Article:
The American biotech company Moderna announced Monday that its experimental COVID-19 vaccine is 94.5% effective in preventing illness following exposure to the virus that causes the disease.
The announcement comes exactly a week after the companies Pfizer and BioNTech revealed their vaccine is more than 90% effective, meaning two independently developed vaccines are getting closer to distribution. In the coming weeks, both companies are expected to ask the FDA to authorize their vaccines for emergency use and they hope to start distributing the first doses by the end of the year.
Dr. Moncef Slaoui, chief scientific adviser for Operation Warp Speed and former Moderna board member, says he's "ecstatic" about the news. He says the announcement exceeded his expectations for efficacy and will be key to ending the pandemic.
"If enough of us get vaccinated, there is a good chance that we keep this virus at very, very low levels, which means we can go back to normal life — fully normal life," Slaoui says.
Slaoui spoke with NPR's Mary Louise Kelly today on All Things Considered.
This interview has been edited for length and clarity.
What is your reaction to today's news, 94.5% effective in preventing COVID, sounds pretty great?
Well, frankly, I would say ecstatic. And what's really great is that the data are highly similar to those that Pfizer announced last week. These are two vaccines that are totally independently developed. They are using similar technology and independently tested in large phase three trials. And to come with such similar data, I think gives great confidence that this data is real, that these vaccines are highly, highly effective and efficacious, and their safety profile is the best that we have been able to see up to now — very satisfactory.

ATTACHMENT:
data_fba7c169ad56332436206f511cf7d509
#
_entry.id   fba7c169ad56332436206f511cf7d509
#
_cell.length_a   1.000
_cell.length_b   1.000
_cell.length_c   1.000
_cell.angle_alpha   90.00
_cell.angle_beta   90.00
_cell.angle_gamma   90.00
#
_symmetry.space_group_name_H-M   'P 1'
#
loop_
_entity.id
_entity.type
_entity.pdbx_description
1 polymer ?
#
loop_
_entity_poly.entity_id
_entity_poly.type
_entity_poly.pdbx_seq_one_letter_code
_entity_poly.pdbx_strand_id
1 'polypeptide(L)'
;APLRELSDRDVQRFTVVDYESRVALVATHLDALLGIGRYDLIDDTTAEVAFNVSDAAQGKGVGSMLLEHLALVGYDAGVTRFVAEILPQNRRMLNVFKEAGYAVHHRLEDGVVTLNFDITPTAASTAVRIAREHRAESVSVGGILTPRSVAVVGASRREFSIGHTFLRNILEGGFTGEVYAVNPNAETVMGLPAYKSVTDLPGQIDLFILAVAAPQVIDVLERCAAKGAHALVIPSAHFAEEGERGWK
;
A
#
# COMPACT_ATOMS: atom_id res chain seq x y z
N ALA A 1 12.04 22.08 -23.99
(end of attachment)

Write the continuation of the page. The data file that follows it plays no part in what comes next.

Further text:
You said you were ecstatic. It also sounds like you're a little surprised that these numbers have come in quite so good?
I was expecting the vaccines to be 80 to 90 percent efficacious. And I remember that many people questioned that. I'm glad they are 90 percent or 95 percent efficacious. This is what the world needs to control this pandemic. And it also means, and suggests, that the other vaccines that we have in our portfolio — and vaccines that others are working on — are very likely to be very effective. This is apparently a virus that is particularly susceptible to a good immune response, and that's good news for the world.
Lay out briefly for us what you see as the key differences between these vaccines. One that immediately leaps out is the Moderna vaccine has to be kept cold, but not nearly as cold as the Pfizer one, which might make it a little easier to distribute.
Yes, I would say the biggest difference here is indeed around the cold chain. The Pfizer vaccine requires a minus 80 degrees Celsius temperature for its storage. On the other hand, the Moderna vaccine also requires significant cold, but not as cold — minus 20 Celsius — which is more common. Most of the freezers that people have in their homes are minus 20. And the Moderna vaccine can actually be stable and capped at 2 to 8 degrees [Celsius], which is a fridge temperature, for up to a month. That is really a big plus in terms of being able to immunize individuals, for instance, that come to CVS or Walgreens and ask to be immunized.